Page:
Showing posts with label war. Show all posts
Showing posts with label war. Show all posts

Thursday, May 27, 2010

A miracle of deliverance

"A miracle of deliverance" is how Winston Churchill described the evacuation of British and French troops from the beaches of Dunkirk between 26 May and 4 June 1940. More than 330,000 men were stranded, driven back to the coast by the advancing German army.  Admiral Sir Bertram Ramsay  masterminded Operation Dynamo, a plan to rescue as many men as possible.

A fleet of cargo ships, passenger ferries, barges and coasters was assembled at Dover and Southampton, with Royal Navy minesweepers, corvettes and destroyers for protection. However, the shallow slope of the beaches of Dunkirk prevented the ships from getting close to the shore, so smaller craft would be needed to ferry the soldiers from the beaches out to the ships waiting a mile off shore. 800 pleasure boats, lifeboats, Thames barges, tugs and fishing boats set off with volunteer crews, many of whom had never sailed outside coastal waters. Under attack from German fighter planes and bombers, dodging mines and submarines and under fire from coastal defences, they picked up soldiers from the beaches, took them to the waiting ships and went back for more.
 
 About 338,000 British troops were rescued and, on the last night, some 26,000 of the French rearguard were picked up by British, French ,Belgian and Dutch vessels.

 The 70th anniversary is being commemorated by a smaller fleet of small boats  making that same journey under very different circumstances. Many of them took part in Operation Dynamo and have been proudly restored for this occasion. Sometimes I am very proud to be British!

Saturday, February 14, 2009

Happy Hallma..... oops.... Valentine's Day

I hope you all had lots of tokens of affection from your nearest and dearest and/or a few secret admirers.

Whether or not valentines should be anonymous was the topic of conversation in the local greetings card shop when I went in a few weeks ago. I wanted to buy a birthday card but there were very few on display as the whole shop was filled with cards, teddy bears, balloons and other items - all red and heart-shaped - devoted to Valentine's Day.

The shop owner, a young man around 40 years old, sighed as he looked around at the displays of cards to husbands, wives, partners, lovers, friends, mothers, step-mothers, neighbours, grandchildren, great-grandmas and every other title it had been possible to think up. "I don't think of myself as old but I'm sure that when I was a boy, valentines were given anonymously to girls you fancied. I didn't give my mother or sister one." This from a man who makes a living from selling cards.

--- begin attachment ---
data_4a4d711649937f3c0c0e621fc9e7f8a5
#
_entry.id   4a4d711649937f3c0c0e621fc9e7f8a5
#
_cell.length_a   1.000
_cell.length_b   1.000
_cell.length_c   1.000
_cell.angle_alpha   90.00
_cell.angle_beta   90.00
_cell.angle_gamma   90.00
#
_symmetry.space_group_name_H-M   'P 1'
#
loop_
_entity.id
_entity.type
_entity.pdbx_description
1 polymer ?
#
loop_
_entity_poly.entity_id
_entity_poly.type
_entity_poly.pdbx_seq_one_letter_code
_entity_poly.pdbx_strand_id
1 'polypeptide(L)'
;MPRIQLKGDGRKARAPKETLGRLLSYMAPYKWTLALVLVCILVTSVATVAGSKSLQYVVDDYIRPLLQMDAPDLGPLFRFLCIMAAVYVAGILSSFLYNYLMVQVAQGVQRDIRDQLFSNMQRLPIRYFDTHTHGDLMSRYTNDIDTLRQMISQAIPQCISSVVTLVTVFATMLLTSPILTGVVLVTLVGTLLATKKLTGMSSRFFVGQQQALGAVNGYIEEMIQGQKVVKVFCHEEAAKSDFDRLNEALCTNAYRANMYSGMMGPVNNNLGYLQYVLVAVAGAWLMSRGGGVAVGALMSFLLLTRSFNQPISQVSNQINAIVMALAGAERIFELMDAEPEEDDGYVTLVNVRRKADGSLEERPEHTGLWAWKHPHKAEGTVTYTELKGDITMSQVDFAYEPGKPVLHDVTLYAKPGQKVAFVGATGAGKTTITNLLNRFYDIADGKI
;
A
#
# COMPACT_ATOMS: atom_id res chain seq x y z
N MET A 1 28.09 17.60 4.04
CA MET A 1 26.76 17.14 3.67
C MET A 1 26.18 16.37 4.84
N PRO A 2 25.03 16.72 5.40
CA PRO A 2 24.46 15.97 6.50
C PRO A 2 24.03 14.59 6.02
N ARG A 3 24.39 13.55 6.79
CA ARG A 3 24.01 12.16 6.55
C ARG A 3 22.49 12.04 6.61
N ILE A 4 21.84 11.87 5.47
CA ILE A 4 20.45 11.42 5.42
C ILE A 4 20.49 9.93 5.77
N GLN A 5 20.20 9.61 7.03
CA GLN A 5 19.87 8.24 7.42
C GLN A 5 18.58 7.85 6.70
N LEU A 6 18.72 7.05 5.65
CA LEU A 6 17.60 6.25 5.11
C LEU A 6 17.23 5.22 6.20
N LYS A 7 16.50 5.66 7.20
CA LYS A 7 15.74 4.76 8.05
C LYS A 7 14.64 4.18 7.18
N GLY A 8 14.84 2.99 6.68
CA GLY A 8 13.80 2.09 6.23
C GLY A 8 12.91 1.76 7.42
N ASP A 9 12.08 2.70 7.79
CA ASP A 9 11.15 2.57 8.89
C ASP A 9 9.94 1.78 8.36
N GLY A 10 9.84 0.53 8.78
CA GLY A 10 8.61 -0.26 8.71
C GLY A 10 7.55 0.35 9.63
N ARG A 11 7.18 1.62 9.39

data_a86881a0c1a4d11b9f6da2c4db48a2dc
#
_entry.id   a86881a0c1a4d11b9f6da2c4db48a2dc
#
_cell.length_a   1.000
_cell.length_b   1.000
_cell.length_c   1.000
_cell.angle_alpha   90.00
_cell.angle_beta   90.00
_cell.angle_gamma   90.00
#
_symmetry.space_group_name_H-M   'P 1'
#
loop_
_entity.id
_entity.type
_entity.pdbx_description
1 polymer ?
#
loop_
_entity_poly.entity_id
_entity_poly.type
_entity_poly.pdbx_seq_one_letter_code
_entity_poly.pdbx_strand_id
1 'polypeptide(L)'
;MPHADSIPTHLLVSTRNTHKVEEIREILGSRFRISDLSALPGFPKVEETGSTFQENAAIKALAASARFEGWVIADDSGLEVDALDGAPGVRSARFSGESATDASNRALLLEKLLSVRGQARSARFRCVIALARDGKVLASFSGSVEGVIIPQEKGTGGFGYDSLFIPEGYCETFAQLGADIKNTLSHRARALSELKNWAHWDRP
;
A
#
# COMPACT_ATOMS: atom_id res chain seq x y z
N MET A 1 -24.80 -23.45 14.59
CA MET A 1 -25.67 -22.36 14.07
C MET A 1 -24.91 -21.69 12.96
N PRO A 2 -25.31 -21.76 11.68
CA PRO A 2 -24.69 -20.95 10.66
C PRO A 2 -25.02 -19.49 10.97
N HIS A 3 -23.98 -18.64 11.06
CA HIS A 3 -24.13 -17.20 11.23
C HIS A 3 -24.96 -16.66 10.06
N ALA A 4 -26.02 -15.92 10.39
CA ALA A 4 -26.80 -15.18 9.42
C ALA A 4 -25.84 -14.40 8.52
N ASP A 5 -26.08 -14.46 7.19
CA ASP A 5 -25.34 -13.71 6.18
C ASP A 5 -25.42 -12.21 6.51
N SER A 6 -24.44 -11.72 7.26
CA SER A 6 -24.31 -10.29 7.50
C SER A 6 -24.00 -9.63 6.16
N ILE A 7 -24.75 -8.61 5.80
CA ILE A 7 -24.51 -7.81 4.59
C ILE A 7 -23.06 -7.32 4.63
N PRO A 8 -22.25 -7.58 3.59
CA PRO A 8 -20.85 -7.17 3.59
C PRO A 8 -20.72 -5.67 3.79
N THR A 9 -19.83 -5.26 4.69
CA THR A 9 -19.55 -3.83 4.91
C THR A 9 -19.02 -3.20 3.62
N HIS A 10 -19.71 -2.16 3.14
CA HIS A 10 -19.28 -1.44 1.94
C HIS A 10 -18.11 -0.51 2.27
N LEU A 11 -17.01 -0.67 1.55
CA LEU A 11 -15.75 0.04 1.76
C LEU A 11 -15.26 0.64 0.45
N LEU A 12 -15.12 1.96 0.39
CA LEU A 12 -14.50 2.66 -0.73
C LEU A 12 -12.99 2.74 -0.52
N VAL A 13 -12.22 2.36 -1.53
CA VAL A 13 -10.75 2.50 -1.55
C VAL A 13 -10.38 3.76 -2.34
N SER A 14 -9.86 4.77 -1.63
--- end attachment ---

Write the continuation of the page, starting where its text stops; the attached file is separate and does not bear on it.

So, is it all the fault of Hallmark? I decided to
look a little further and, in fact, I didn't have to look very far. I have a collection of postcards that my grandfather, Michael John Graham, sent from France during the Great War and there I found three cards sent for 14 February 1917. I love these embroidered silk cards with their muddy smudges. I wonder where he was when he wrote them, what he had seen and heard and endured. He would never talk about the war years.

Some of the cards have little pockets with even smaller cards inside, some have lost these personal messages as has this one addressed to my grandmother, Mary Anne
, although there is no subtlety about the identity of the sender.
This one is addressed simply to 'John', my father, who would have been approaching his fifth birthday in February 1917. I bet he loved the colours which are still vivid ninety-two years on.
My favourite is this card with a mixture of embroidered and dried flowers, sent to his two year old daughter. The cards addressed to Katie are the only ones in the collection with personal messages. I find them very moving, as my memories of my grandfather are of a very quiet, brooding sort of man who never spoke to us children.
Well, it looks as if Hallmark are not to blame for the commercialisation of Valentine's Day after all. Do you think it was those French embroiderers?

Sunday, November 09, 2008

We remember them



Therefore is the name of it called Babel

And still we stood and stared far down
Into that ember-glowing town
Which every shaft and shock of fate
Had shorn into its base. Too late
Came carelessly Serenity.

Now torn and broken houses gaze
On the rat-infested maze
That once sent up rose-silver haze
To mingle through eternity.

The outlines, once so strongly wrought,
Of city walls, are now a thought
Or jest unto the dead who fought…
Foundation for futurity.

The shimmering sands where once there played
Children with painted pail and spade
Are drearly desolate, - afraid
To meet Night's dark humanity,

Whose silver cool remakes the dead,
And lays no blame on any head
For all the havoc, fire, and lead,
That fell upon us suddenly.

When all we came to know as good
Gave ways to Evil's fiery flood,
And monstrous myths of iron and blood
Seem to obscure God's clarity.

Deep sunk in sin, this tragic star
Sinks deeper still, and wages war
Against itself; strewn all the seas
With victims of a world disease.
- And we are left to drink the lees
Of Babel's direful prophecy.
Osbert Sitwell, January 1916

Fellow bloggers have marked this Remembrance Sunday with other poems and novels: on 60 going on 16, D has chosen Wilfred Owen's Anthem for Doomed Youth; Brit has linked to Siegfried Sassoon's Everyone sang on Thought Experiments; over on Read Warbler you will find Cath's review of All Quiet on the Western Front and on Bread and Roses, you will find another Wilfred Owen poem: Dulce et decorum est.